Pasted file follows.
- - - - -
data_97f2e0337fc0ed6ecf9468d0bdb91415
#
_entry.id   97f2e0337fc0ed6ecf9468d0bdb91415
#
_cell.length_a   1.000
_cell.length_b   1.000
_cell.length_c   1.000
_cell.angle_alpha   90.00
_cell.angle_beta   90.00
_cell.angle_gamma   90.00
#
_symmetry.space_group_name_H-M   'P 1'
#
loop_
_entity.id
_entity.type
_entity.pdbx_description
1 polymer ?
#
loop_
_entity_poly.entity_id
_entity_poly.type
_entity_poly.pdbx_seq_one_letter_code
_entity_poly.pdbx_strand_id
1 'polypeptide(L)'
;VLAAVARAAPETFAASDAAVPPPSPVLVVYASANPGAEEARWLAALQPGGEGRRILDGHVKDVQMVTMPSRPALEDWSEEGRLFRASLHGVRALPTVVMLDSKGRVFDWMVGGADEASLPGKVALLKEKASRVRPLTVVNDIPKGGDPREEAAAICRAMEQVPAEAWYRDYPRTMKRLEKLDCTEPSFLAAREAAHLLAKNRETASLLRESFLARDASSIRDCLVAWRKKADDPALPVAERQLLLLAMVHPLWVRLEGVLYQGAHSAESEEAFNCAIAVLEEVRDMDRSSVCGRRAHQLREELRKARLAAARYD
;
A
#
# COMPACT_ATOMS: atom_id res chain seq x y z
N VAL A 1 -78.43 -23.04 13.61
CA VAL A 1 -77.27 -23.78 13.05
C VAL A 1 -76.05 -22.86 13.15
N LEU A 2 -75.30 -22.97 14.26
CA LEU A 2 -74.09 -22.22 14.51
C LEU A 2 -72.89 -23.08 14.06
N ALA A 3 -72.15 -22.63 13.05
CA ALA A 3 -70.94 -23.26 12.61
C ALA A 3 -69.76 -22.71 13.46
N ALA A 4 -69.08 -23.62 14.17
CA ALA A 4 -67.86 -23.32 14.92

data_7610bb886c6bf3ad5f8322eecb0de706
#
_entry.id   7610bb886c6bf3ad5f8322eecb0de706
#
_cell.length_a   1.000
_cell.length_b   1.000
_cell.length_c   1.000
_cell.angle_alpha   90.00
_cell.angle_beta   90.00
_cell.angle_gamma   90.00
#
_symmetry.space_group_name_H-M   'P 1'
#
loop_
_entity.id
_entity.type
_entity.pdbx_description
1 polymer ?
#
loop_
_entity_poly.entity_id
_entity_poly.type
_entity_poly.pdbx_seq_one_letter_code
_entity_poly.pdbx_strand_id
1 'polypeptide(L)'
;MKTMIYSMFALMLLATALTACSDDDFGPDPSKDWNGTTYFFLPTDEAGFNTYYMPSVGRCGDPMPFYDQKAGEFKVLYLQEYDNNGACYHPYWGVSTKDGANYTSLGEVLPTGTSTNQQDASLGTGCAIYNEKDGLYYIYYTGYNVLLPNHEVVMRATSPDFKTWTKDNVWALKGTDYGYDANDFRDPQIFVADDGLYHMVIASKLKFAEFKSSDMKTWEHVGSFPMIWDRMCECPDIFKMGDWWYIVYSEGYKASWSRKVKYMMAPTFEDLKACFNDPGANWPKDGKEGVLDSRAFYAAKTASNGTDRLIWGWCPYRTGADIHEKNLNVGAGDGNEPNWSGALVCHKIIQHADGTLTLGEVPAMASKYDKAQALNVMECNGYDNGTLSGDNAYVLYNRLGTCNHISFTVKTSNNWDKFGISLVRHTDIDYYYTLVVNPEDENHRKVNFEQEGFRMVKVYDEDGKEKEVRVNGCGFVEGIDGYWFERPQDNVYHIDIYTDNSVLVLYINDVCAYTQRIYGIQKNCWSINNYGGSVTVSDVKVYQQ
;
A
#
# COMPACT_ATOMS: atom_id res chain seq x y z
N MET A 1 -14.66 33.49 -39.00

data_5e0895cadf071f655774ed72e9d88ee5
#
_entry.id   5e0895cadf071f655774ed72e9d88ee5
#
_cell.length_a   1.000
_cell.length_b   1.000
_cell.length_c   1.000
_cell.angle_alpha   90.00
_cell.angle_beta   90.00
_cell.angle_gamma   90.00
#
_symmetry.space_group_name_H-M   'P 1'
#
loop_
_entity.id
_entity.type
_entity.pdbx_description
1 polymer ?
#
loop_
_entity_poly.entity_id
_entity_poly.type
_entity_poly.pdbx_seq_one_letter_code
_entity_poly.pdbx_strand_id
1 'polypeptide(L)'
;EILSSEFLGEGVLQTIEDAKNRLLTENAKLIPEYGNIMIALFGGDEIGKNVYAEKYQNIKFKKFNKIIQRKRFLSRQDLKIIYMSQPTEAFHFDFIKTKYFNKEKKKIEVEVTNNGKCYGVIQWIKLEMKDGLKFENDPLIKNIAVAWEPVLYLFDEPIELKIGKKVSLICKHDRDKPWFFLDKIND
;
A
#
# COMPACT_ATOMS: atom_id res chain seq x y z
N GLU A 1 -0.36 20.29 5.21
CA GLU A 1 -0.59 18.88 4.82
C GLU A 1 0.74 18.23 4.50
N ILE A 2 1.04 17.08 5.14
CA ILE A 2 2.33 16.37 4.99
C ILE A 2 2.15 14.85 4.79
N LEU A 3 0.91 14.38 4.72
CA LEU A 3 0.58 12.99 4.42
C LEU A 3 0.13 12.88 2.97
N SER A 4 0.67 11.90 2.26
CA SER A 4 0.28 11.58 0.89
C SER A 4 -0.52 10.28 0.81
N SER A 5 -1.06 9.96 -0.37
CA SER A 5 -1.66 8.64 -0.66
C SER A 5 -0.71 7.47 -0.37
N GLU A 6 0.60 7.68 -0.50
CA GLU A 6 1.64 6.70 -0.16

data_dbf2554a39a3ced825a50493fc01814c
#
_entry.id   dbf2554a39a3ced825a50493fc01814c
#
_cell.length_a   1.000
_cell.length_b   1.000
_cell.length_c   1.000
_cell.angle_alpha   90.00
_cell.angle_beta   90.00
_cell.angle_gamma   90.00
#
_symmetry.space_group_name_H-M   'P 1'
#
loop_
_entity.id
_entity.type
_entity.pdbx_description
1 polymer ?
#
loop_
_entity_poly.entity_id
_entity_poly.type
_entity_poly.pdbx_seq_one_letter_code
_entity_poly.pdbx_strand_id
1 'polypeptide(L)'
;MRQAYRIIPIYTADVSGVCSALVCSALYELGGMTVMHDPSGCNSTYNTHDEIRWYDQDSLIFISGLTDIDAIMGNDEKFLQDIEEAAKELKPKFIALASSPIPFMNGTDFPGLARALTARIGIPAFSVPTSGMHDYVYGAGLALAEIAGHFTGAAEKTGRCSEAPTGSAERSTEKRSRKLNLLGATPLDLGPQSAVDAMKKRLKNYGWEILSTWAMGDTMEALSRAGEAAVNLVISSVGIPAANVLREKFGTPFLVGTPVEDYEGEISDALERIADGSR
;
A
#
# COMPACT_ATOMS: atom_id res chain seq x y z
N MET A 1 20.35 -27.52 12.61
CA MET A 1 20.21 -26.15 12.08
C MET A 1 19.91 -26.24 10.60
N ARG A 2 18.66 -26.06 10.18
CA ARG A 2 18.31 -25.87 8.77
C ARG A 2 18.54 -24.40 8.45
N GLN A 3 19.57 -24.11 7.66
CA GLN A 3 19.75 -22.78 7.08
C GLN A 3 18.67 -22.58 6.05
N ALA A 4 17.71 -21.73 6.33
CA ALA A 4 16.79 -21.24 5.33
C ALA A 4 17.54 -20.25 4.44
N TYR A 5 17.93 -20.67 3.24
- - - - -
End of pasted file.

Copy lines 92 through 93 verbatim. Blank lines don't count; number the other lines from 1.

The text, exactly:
loop_
_entity_poly.entity_id